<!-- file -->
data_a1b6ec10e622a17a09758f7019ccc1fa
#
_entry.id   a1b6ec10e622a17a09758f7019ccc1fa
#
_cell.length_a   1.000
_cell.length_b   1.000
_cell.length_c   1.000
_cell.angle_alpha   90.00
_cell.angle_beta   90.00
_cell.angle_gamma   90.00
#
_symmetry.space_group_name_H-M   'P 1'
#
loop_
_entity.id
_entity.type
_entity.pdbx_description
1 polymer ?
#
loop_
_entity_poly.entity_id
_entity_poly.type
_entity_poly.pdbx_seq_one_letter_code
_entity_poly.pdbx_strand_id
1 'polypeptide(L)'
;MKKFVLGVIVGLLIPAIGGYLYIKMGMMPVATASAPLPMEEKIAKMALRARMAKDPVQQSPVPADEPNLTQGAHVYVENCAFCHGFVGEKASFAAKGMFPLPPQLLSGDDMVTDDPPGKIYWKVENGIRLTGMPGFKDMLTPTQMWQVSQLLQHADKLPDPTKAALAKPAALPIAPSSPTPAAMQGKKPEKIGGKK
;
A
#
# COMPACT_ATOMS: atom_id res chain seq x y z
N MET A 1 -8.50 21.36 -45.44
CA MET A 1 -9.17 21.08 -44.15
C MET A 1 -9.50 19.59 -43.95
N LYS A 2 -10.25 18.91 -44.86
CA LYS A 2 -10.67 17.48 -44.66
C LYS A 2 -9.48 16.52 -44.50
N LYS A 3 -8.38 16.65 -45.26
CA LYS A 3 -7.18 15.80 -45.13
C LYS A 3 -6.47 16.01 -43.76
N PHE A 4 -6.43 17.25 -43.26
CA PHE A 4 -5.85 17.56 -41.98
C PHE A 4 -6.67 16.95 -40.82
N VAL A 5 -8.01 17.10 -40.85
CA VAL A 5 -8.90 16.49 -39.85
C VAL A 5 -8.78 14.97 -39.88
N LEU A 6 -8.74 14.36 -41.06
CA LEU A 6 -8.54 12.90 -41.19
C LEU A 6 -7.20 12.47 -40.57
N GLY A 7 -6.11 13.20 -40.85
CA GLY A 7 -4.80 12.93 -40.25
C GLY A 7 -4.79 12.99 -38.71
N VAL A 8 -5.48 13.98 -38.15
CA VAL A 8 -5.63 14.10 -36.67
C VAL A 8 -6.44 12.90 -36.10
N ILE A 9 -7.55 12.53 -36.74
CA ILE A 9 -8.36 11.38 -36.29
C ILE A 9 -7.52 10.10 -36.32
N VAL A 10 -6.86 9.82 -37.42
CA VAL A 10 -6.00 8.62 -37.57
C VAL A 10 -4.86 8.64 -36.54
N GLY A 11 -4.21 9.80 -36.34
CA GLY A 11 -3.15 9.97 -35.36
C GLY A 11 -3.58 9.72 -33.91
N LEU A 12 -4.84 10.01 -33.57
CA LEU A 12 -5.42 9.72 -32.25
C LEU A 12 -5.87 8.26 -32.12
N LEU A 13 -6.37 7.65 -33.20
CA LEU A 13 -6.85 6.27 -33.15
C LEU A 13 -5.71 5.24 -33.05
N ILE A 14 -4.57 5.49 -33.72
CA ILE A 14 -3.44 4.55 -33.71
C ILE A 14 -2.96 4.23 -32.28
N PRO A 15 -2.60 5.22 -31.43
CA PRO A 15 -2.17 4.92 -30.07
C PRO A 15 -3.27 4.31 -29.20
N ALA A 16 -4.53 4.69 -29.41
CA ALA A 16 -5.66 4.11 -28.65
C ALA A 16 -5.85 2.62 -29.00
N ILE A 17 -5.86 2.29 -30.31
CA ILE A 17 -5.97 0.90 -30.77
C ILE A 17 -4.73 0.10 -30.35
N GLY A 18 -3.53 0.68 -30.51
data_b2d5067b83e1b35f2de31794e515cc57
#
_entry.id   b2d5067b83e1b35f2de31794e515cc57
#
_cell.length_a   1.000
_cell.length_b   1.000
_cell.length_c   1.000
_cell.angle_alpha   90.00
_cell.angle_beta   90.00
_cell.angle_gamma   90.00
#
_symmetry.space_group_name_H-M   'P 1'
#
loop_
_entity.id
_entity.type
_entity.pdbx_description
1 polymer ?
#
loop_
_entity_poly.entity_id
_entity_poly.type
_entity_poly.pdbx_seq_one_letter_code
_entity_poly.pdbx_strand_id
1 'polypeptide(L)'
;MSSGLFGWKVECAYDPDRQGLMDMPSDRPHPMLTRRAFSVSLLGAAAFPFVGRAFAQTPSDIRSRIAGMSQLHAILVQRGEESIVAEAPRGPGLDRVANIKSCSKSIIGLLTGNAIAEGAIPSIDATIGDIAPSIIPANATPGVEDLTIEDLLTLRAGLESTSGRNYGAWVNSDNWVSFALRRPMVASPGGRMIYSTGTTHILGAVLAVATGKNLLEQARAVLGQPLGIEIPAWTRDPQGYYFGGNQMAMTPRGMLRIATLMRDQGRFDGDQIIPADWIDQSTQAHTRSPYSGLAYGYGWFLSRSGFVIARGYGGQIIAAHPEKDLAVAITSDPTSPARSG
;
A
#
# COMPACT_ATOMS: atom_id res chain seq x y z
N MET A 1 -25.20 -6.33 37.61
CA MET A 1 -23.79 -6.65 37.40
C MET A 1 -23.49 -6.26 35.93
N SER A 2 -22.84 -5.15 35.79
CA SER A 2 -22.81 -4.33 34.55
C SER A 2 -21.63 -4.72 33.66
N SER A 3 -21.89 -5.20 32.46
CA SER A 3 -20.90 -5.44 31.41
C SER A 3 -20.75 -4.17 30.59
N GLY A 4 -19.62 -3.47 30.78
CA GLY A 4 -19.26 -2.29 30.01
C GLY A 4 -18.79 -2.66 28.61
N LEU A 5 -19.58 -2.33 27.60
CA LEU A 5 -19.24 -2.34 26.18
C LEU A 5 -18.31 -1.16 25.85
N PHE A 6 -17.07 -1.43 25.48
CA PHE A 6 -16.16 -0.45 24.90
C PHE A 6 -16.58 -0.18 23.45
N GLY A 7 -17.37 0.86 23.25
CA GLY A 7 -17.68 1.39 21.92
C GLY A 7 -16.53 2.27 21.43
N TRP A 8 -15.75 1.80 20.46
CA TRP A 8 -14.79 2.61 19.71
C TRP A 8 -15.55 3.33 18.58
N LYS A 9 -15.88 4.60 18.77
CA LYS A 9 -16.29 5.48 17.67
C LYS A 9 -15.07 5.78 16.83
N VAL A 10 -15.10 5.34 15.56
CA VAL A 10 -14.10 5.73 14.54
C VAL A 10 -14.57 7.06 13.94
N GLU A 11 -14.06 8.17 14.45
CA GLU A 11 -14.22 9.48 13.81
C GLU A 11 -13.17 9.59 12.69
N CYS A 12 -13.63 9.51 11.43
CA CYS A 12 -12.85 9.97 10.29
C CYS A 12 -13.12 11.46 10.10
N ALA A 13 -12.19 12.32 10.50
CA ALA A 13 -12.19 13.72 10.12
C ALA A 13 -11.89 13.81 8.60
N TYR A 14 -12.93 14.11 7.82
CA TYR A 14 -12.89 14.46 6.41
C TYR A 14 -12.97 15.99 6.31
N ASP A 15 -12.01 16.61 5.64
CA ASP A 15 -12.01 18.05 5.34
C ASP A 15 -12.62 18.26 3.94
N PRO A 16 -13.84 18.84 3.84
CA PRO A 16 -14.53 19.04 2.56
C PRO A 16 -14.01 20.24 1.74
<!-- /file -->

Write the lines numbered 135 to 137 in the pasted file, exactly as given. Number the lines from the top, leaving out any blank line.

CA TRP A 8 -14.79 2.61 19.71
C TRP A 8 -15.55 3.33 18.58
N LYS A 9 -15.88 4.60 18.77